GENEALOGY-DNA-L ArchivesArchiver > GENEALOGY-DNA > 2004-02 > 1076056000
From: Pam <>
Subject: [DNA] Non-paternity/hidden break
Date: Fri, 06 Feb 2004 02:26:40 -0600
References: <firstname.lastname@example.org> <000901c3e8e1$fd474d60$74d044c6@browpinrjc>
It would strain credulity to assume that we can know all of our ancestors'
reproductive or family secrets--or that they had none. Human frailties have been
the same throughout the ages. A "non-paternity event" (I prefer the term
hidden break myself) need not have been the result of someone's sainted grandma
fooling around with the milkman, though infidelity has always been more common
than some want to believe. We like to think of our ancestors in more elevated
What about all the babies that wound up floating in the bullrushes or left on
the steps of convents throughout history? Babies mixed up in hospitals or
elsewhere and never discovered? Those from large families "shared" with
childless relatives. Think of all the rapes in history that resulted in
pregnancies. The families who took in orphans or runaways and raised them as
their own? A daughter's love child being raised as her sibling? The children of
priests. Stolen children or those captured and kept by conquerors. Men who
married abandoned women pregnant by someone else. All these people contributed
to the gene pool with everyone else and some of them are bound to be our
ancestors. The circumstances of their conception or early life may never have
been known even to themselves, or never spoken of if outside any social norm of
the time. In a few generations such knowledge is lost, even if once known.
Regardless of paper trails, I think it is safest to assume that many or most
genealogy lines of much length have potential for hidden breaks that can really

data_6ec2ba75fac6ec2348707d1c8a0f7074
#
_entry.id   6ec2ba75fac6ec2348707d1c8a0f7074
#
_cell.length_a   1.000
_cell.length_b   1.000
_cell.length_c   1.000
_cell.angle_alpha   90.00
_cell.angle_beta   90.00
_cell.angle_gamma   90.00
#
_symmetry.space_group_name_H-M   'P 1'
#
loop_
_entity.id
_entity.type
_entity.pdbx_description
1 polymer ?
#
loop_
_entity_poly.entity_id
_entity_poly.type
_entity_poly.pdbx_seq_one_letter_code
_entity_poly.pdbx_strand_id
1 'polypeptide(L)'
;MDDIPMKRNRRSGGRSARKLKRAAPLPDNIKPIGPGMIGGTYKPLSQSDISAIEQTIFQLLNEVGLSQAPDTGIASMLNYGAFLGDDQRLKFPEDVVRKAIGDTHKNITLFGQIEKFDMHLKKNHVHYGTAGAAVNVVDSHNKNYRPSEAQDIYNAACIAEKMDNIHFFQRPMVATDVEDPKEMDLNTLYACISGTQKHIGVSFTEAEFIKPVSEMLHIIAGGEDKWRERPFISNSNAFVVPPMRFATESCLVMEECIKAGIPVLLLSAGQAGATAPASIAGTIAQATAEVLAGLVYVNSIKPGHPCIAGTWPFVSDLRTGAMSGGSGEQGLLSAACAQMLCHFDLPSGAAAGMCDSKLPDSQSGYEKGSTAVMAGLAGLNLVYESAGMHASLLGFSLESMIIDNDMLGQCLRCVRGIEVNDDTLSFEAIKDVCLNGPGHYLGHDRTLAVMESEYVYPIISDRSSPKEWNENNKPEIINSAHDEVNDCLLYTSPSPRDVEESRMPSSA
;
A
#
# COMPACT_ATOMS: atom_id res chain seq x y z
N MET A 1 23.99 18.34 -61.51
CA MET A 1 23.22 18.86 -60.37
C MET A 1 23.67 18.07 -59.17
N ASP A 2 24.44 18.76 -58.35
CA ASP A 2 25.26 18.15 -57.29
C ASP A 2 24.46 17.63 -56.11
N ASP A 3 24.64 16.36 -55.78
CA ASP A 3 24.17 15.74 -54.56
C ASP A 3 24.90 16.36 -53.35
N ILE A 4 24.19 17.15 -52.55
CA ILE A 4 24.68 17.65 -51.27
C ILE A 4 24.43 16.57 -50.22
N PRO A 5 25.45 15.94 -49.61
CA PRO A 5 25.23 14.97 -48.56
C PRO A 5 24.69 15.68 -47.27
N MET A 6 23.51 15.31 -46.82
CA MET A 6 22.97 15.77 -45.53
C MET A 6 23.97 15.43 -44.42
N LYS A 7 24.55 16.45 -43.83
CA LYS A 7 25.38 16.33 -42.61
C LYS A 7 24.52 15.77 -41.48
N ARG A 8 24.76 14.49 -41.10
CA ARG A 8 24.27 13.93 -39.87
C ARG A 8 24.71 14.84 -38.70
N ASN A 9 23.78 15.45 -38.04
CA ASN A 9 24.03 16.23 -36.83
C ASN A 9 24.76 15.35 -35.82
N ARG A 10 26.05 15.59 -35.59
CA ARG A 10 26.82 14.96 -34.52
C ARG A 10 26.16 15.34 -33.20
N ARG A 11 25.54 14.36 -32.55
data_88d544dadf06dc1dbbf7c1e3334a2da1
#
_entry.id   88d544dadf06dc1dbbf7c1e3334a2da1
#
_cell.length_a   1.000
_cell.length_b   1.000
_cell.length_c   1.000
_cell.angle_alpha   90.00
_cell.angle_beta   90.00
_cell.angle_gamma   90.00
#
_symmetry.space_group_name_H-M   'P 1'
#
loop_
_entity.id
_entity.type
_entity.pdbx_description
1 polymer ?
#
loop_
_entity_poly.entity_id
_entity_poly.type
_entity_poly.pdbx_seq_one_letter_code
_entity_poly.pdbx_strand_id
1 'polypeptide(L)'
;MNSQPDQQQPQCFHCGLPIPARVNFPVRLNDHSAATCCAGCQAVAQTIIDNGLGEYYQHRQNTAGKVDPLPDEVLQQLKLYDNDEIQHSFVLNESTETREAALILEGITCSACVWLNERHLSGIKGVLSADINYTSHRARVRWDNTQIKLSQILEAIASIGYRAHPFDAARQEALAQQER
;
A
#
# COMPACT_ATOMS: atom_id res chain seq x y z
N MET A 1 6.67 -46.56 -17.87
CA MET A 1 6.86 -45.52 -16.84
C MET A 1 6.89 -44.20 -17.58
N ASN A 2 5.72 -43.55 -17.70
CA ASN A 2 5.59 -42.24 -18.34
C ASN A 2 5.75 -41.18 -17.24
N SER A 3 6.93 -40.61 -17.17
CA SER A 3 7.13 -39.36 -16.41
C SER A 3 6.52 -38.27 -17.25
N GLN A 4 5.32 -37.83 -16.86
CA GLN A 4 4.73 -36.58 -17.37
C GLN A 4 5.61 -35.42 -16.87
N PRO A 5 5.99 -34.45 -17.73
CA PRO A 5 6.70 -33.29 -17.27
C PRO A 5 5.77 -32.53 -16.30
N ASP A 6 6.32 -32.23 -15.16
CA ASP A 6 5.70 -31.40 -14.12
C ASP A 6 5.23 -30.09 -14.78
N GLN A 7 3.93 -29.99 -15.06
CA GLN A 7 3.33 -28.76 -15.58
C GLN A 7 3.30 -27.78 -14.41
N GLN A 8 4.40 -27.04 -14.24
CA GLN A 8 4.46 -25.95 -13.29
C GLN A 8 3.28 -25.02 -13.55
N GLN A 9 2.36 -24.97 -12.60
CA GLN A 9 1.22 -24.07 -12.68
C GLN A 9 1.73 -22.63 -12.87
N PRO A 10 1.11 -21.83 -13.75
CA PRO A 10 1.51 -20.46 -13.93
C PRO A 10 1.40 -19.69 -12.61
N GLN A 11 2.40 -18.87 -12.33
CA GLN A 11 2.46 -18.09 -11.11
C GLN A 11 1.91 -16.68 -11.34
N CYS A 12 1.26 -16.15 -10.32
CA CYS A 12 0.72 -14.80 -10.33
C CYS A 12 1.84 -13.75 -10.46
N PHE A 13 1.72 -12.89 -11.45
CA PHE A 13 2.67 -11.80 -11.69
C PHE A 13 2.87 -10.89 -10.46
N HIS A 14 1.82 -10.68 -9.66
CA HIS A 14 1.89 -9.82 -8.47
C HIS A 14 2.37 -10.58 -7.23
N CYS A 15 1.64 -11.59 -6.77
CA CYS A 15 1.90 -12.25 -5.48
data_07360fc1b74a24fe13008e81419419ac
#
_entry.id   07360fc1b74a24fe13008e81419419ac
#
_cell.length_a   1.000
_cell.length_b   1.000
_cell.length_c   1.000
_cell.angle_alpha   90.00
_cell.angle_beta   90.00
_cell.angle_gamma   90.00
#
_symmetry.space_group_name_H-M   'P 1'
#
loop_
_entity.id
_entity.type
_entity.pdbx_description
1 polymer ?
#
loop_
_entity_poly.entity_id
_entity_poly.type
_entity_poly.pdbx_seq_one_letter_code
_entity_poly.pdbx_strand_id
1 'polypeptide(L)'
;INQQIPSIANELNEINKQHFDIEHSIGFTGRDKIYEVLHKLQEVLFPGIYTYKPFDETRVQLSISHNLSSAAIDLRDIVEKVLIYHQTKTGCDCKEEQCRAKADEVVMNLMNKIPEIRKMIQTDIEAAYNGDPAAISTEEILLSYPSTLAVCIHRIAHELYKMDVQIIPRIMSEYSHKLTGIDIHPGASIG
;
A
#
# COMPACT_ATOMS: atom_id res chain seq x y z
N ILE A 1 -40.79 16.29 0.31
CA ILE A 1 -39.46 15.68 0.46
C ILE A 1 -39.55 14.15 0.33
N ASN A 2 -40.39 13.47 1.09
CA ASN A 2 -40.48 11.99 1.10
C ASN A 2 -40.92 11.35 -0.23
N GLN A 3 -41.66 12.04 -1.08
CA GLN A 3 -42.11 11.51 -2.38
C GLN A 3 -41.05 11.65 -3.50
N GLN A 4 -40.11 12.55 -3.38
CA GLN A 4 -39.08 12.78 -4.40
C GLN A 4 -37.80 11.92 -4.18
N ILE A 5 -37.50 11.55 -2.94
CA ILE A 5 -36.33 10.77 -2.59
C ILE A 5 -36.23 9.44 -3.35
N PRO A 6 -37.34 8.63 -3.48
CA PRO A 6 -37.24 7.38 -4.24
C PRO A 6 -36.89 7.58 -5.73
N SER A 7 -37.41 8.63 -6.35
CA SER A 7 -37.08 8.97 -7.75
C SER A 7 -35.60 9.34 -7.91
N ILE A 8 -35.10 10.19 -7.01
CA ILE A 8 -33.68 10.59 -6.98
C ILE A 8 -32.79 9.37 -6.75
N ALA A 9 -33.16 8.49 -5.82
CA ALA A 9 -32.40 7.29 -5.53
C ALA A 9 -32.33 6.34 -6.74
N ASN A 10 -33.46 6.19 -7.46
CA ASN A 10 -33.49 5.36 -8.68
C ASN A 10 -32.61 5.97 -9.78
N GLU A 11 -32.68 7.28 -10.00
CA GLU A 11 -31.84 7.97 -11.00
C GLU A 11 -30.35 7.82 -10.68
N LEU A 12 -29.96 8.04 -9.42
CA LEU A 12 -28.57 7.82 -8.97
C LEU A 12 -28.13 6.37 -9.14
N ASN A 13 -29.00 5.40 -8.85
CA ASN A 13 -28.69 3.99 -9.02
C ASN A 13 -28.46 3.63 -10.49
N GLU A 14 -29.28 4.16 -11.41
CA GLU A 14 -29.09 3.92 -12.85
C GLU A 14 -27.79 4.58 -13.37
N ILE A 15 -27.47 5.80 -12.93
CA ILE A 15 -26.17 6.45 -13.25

be disproved only by DNA testing. Regardless, historical events should have no
shame for us now. --Pam B.
Richard Cottrell wrote:
> Mr. Bond,
> I know for a fact it is not a non-paternity event because of documents and
> records that I have on my ancestor.
> I also know because I have accounts from great granddaughter that gave
> accounts on my ancestor that coincide with the documents and records. And
> that individual did not know anything about what documents and records
> stated about my ancestor because that individual did not care about doing
> anything called genealogy research.
> And that descendent of my ancestor did not tell me that about my ancestor
> because that is what that person wanted me to believe, but rather, that
> person told me that on my ancestor because it was the truth.
> So not everyone in the world that doesn't match they way DNA testing wants
> everyone to believe doesn't mean they are adopted, nor a illegimate child,
> or a product of a name change.
> ----- Original Message -----
> From: "Andrew Bond" <>
> To: <>
> Sent: Sunday, February 01, 2004 8:45 AM
> Subject: Re: [DNA] Is there anyone on the list that can give me a conclusive
> answer as to which rule is the "Standard Rule for the 12 marker world
> standard test".
> > How do you know for a fact that there isn't a non-paternity event?
> > Andrew Bond
> > Richard Cottrell <> wrote:
> > >I know for a fact there is no non-paternity event.
> > ==============================
> > Gain access to over two billion names including the new Immigration
> > Collection with an Ancestry.com free trial. Click to learn more.
> > http://www.ancestry.com/rd/redir.asp?targetid=4930&sourceid=1237
> Gain access to over two billion names including the new Immigration
> Collection with an Ancestry.com free trial. Click to learn more.